KEESLER AIR FORCE BASE, Miss. (AFNS) --
As massive spirals of lightning, wind and rain, hurricanes are some of the most dangerous and destructive forces in nature. And the Air Force Reserve Hurricane Hunters fly directly into the center of them.
During the 2017 season, which ended Nov. 30, the Hurricane Hunters, officially known as the 53rd Weather Reconnaissance Squadron, flew more than 800 hours across more than 90 missions into 12 named storms.
Hurricane Hunter crews include at least two pilots, a navigator, an aerial reconnaissance weather officer and a loadmaster. It also takes an entire team of maintainers and support personnel working around the clock to keep the aircraft in the air.
During each pass through the eye of a storm, the loadmaster and ARWO work together to collect wind speed and direction, temperature, dew point and pressure. This data is then transmitted to the National Hurricane Center every 10 minutes throughout the duration of the mission.
The critical data collected by the Airmen of the 53rd WRS contributes to the NHC's ability to determine the direction and intensity of any tropical system that develops in the Atlantic or Pacific oceans.
“The data we collect is essential to the NHC because the capabilities of satellites and drones are just not there yet,” said Maj. Kimberly Spusta, 53rd WRS ARWO. “To go into the center of the storm to get that data is critical so the NHC can produce the most accurate forecasts possible.”
The season began with Tropical Storm Arlene, which was only the second tropical storm observed in April since the use of satellites in weather data collection. The Hurricane Hunters didn’t fly Arlene because it was never projected to make land fall.
The first official mission of the season was into what would later become Tropical Storm Bret, the earliest named storm to form far south in the Atlantic Ocean in 167 years of official record keeping. Tropical Storm Cindy, Tropical Storm Don and Hurricane Franklin were next and brought heavy wind and rainfall but no catastrophic damage.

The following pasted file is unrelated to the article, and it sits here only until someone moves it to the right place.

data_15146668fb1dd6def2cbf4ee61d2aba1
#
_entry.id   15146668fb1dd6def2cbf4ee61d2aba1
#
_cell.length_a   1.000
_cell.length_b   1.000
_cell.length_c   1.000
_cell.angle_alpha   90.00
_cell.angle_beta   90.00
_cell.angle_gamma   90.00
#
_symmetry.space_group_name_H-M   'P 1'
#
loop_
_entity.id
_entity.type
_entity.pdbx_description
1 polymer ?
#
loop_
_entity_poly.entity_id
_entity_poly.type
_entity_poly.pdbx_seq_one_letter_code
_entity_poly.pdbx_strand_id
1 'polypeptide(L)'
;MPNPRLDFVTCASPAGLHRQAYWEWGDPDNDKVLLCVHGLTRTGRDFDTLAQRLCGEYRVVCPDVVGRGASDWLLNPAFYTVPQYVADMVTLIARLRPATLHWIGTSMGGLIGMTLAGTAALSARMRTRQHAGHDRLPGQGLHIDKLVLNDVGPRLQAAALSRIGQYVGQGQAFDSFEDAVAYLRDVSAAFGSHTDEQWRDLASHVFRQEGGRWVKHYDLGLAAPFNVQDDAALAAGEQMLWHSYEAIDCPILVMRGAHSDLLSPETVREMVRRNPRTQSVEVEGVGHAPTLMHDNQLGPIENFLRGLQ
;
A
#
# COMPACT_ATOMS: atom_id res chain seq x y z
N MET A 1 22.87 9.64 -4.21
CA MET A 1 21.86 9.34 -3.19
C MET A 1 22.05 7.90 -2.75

Then along came Hurricane Harvey. Harvey began as a scattered collection of clouds drifting across the Atlantic Ocean and in little over a week rapidly intensified before making landfall as a Category 4 storm in Texas, the first major hurricane to hit the U.S. since 2005. According to the National Weather Service, after landfall Aug. 25, tens of thousands of South Texas residents and businesses lost power for days, with the hardest hit areas losing power for several weeks. After causing deadly and damaging winds and floods to South Texas, and catastrophic, historical, devastating, and life-threatening flooding over Southeast Texas, Harvey made its final landfall near Cameron, Louisiana during the overnight hours Aug. 30.
There was little rest for the Hurricane Hunters after completing missions into Harvey before the squadron began flying the next three storms – Irma, Jose and Katia -- simultaneously from three different locations. This was the first time since 2010 that three Atlantic hurricanes have existed at the same time.
“It isn't often we have to fly three storms from three different locations, but this year was the first time we had to do this since 2010,” said 1st Lt. Garrett Black, 53rd WRS ARWO. “It was a very active year in which nearly every portion of the Gulf Coast was impacted by at least tropical storm winds at some point.”
Hurricane Irma swept up the coast of Florida, affecting almost every area with power outages, flooding and structural damage.
Hurricanes Jose and Katia had little impact, but flying three storms from three locations took a toll on the squadron. At any given time, the 53rd WRS must have the ability to continuously fly three storms simultaneously with 16 hours’ notice. With the development of those storms, 53rd WRS was stretched to those limits and the system became overloaded.